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Starke Struck

Welcome to the second edition of Starke Struck, the online newsletter for the The Official Anthony Starke Website. We have not yet attained our goal of monthly production; however, it is still a new newsletter. Eventually, that is the plan.

This edition contains an essay on one of the characters portrayed by Anthony Starke, a puzzle, and a midi and sheet music inspired by Anthony Starke. If you're interested in writing an article for Starke Struck, or a regular column, please feel free to contact me about this. I am, in particular, looking for individuals interested in writing reviews of Anthony Starke's work, as well as installment fanfiction to post in the newsletter. Other ideas are welcome. -- Cat Standish

Chad Finletter: Return of the Killer Tomatoes (1988)

by: Nightwing

Attack of . . . movies have been around for a long time. The 1950s gave us the original version of Attack of the 50-Foot Woman and Attack of the Giant Leeches. By the 1960s it was Robots, the Mayan Mummy, and the Mushroom People which led to the likes of the Swamp Creature and the Killer Tomatoes in the 1970s. Even more recently, cinema audiences have not been spared attacks by the Killer Refrigerator and the 60-Foot Centrefold. And it's unfortunate that the title alone seems to condemn the resultant film as most Attack of . . . movies are just plain bad.

If there are plenty of attacks, there are even more Return of . . . movies. Hands up if you can name at least five. Yup, I thought so - just about everyone. The number of people and things which have come back over the years, almost inevitably in sequels, is enormous and varied - Jesse James, Frank James, Frank Cannon, Martin Guerre, Josey Wales, Captain Invincible, A Man Called Horse, the Fly, the Dragon, the Musketeers, the Jedi, the King, the Pink Panther, the Seven, the Native, the Man from UNCLE. The Living Dead returned three times! Even The Tall Blond Man With One Black Shoe came back. And so did the Killer Tomatoes.

However, if Attack of the Killer Tomatoes is considered a defining moment in filmmaking, sometimes described as the worst movie ever made, its sequel was very different. In 1977, at a time when audiences were starting to really enjoy not only how good a real spoof movie could be, but also the underlying humour injected by some directors into otherwise more dramatic work, Attack of the Killer Tomatoes failed. It gives the impression that it set out to become a cult movie rather than being a movie that became a cult one. But, unlike other bad cult movies, like Plan 9 From Outer Space, it didn't even manage that.

So why bring them back? Who knows, just be grateful they returned. Perhaps it was because John DeBello, who wrote and directed both, had figured out where it all went wrong. And at least some of his cast felt the same, because they came back too. As did some of the footage from the original - to the point where one "viewer" is heard to ask if this is a new movie or simply a sneaky way of reshowing the old one.

But Return of the Killer Tomatoes is a new movie, released in 1988 and capturing the cult audience the original sent running for cover. It airs on TV, it's available on VHS and DVD, and it's still funny over 15 years later. And the reason you're here is because its main star is Anthony Starke, who takes top billing. He plays the hero Chad Finletter, nephew of Wilbur Finletter (Rock Peace) who overcame the first wave of killer tomatoes. In a tomato free world, Chad works for Wilbur in a pizza parlour where he creates amazing (and probably inedible) pizza toppings out of bananas, anchovies and Gummi Bears and virtually anything else which comes to hand. He works with his roommate, Matt Stevens (George Clooney) whose hobby is chasing girls. The latest biography of Clooney unkindly states that he is "the star" of this film but, "curiously", doesn't play the lead. That's because he isn't the star. In the past year or two, the distributors have suddenly decided that putting George Clooney's name on the front of the box might sell more copies but check the credits and you'll find him exactly where he's always been. The love interest is Tara (Karen Mistal); the bad guy is crazed Professor Gangrene (John Astin) who creates the tomato people aided, at times, by his trusty minion Igor (Steve Lundquist), who looks like a bodybuilding surfer boy and would much rather be a TV news anchor.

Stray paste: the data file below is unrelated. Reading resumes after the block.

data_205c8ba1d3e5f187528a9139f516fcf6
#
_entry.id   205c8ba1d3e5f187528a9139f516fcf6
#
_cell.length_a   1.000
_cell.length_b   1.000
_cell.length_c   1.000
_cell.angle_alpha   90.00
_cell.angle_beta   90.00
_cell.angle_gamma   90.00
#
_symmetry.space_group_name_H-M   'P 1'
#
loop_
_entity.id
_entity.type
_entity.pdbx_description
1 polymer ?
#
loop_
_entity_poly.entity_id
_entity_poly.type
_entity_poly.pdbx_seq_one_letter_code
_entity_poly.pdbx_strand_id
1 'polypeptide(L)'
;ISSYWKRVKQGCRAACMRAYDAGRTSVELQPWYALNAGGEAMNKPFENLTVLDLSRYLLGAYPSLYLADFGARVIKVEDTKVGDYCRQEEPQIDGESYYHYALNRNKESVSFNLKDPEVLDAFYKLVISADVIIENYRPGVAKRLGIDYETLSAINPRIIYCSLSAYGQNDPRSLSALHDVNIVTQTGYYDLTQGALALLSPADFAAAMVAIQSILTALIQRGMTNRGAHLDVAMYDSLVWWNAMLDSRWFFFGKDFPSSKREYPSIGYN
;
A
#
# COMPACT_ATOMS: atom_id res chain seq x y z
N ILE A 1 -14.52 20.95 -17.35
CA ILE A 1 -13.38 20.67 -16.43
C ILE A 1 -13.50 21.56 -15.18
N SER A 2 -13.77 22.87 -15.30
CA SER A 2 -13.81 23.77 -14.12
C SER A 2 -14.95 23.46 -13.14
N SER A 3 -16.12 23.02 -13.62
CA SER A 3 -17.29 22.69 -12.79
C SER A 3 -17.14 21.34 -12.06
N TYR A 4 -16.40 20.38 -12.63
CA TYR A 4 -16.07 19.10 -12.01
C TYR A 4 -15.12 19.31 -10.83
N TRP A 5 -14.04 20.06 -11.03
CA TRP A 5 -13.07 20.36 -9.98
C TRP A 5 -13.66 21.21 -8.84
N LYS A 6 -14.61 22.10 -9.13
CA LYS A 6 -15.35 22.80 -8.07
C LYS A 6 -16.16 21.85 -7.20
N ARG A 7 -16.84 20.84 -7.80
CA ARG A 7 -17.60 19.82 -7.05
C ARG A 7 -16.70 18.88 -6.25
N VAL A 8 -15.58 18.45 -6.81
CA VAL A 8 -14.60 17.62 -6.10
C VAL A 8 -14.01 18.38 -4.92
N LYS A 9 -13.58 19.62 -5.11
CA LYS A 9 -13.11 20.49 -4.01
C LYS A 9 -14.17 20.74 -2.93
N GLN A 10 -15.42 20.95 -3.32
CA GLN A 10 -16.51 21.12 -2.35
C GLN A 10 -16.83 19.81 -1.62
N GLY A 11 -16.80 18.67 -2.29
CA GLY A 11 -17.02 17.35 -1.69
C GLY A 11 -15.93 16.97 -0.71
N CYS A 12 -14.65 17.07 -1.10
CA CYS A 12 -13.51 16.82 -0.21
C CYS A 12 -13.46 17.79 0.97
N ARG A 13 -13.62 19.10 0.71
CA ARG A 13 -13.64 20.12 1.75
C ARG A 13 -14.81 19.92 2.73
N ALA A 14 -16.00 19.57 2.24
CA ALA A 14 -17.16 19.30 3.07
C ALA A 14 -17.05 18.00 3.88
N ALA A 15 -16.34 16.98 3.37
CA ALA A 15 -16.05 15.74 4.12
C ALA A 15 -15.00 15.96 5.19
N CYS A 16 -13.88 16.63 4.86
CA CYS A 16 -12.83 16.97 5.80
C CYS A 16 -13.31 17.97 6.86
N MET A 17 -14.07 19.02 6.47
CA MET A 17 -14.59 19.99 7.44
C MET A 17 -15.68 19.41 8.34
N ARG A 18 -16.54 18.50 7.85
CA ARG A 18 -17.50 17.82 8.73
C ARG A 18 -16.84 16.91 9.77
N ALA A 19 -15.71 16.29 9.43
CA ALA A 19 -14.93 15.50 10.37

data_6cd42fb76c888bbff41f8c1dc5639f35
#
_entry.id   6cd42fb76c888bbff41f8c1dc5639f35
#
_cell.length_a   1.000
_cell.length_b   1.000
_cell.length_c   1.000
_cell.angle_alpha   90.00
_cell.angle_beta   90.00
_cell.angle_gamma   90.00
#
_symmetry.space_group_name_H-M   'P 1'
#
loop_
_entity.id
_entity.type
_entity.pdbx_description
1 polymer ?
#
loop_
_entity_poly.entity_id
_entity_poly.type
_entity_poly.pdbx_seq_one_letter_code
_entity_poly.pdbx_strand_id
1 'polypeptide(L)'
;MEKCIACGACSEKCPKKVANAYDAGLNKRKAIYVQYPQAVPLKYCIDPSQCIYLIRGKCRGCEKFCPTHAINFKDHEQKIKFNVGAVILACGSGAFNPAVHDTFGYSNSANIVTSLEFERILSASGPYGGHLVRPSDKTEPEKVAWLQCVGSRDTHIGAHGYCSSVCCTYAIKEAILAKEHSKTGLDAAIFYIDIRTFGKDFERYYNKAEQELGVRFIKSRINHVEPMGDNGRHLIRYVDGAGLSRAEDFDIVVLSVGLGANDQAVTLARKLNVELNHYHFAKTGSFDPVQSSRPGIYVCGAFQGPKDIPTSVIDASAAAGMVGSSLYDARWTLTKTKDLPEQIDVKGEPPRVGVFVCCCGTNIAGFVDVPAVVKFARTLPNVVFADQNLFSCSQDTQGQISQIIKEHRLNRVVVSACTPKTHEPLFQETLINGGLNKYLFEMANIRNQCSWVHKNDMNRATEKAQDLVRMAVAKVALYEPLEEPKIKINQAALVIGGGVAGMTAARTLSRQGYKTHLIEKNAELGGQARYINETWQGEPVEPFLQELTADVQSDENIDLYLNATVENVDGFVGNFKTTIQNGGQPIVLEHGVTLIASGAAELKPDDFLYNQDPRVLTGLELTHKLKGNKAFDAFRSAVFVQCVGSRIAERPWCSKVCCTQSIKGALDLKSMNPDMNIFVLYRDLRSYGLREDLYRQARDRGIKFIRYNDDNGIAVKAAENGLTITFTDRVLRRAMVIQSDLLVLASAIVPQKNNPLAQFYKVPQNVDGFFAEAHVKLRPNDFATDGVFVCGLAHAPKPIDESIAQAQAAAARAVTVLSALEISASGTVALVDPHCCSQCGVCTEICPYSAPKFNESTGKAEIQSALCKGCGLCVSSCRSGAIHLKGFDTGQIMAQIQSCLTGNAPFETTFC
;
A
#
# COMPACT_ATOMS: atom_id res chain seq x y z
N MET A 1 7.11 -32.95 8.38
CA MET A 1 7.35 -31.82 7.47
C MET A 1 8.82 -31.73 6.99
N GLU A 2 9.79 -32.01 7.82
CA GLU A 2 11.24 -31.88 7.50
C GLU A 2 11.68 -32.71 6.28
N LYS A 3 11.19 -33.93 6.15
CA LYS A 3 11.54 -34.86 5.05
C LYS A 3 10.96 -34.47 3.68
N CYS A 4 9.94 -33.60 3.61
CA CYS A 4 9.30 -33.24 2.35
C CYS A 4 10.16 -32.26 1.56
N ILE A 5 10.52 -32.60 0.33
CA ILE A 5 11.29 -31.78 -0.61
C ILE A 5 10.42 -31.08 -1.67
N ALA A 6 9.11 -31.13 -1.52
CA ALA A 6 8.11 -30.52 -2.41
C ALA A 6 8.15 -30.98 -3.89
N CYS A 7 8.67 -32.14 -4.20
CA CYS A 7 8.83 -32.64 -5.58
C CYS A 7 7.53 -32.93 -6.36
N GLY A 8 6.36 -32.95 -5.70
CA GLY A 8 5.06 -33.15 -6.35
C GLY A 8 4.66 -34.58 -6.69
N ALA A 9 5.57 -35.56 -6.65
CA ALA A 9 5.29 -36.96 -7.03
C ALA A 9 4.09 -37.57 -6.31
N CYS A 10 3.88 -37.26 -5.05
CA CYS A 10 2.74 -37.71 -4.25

This is a film that it's almost impossible to see just once, if only because there are so many hidden gags. The plot - yes, there is a plot - is pretty much basic disaster movie fare except there are no nuns or pregnant women in imminent danger. Professor Gangrene, undeterred by the destruction of his killer tomato squadrons by Wilbur Finletter and his two sidekicks 25 years earlier, has returned, setting up home in a big, spooky Psycho style house. In his secret laboratory in the cellar, he turns tomatoes into people using nothing more dastardly than toxic waste and loud music. Unfortunately, the music can make them instantly change back into tomatoes.

Throughout, Return of the Killer Tomatoes appears to be a Movie of the Night being shown by a minor TV channel. The host, Bob Downs (Mike Villani) also runs a "Guess the Mystery Word" competition with fantastic prize money, mounting daily as the word isn't guess and nowhere near triple figures. Having explained the rules of the contest, we start the movie. But it's the wrong one . . . a quick reel change and you finally reach the start.

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